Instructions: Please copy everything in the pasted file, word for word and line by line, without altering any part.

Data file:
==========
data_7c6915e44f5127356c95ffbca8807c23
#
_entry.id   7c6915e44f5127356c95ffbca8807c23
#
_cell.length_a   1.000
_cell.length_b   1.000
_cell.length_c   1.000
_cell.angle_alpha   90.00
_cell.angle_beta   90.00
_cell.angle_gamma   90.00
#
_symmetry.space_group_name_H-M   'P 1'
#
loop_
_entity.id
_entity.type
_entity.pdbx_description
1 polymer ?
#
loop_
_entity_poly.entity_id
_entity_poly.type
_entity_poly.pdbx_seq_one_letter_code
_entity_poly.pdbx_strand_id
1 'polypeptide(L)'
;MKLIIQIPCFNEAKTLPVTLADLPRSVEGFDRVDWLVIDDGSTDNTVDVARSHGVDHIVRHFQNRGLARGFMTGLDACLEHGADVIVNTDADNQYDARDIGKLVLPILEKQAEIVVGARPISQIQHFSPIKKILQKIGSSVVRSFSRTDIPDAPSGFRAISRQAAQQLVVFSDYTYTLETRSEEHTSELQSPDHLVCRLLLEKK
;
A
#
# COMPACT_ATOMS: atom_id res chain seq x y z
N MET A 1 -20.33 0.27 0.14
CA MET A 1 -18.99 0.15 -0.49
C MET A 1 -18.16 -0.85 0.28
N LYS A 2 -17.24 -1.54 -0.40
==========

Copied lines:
data_7c6915e44f5127356c95ffbca8807c23
#
_entry.id   7c6915e44f5127356c95ffbca8807c23
#
_cell.length_a   1.000
_cell.length_b   1.000
_cell.length_c   1.000
_cell.angle_alpha   90.00
_cell.angle_beta   90.00
_cell.angle_gamma   90.00
#
_symmetry.space_group_name_H-M   'P 1'
#
loop_
_entity.id
_entity.type
_entity.pdbx_description
1 polymer ?
#
loop_
_entity_poly.entity_id
_entity_poly.type
_entity_poly.pdbx_seq_one_letter_code
_entity_poly.pdbx_strand_id
1 'polypeptide(L)'
;MKLIIQIPCFNEAKTLPVTLADLPRSVEGFDRVDWLVIDDGSTDNTVDVARSHGVDHIVRHFQNRGLARGFMTGLDACLEHGADVIVNTDADNQYDARDIGKLVLPILEKQAEIVVGARPISQIQHFSPIKKILQKIGSSVVRSFSRTDIPDAPSGFRAISRQAAQQLVVFSDYTYTLETRSEEHTSELQSPDHLVCRLLLEKK
;
A
#
# COMPACT_ATOMS: atom_id res chain seq x y z
N MET A 1 -20.33 0.27 0.14
CA MET A 1 -18.99 0.15 -0.49
C MET A 1 -18.16 -0.85 0.28
N LYS A 2 -17.24 -1.54 -0.40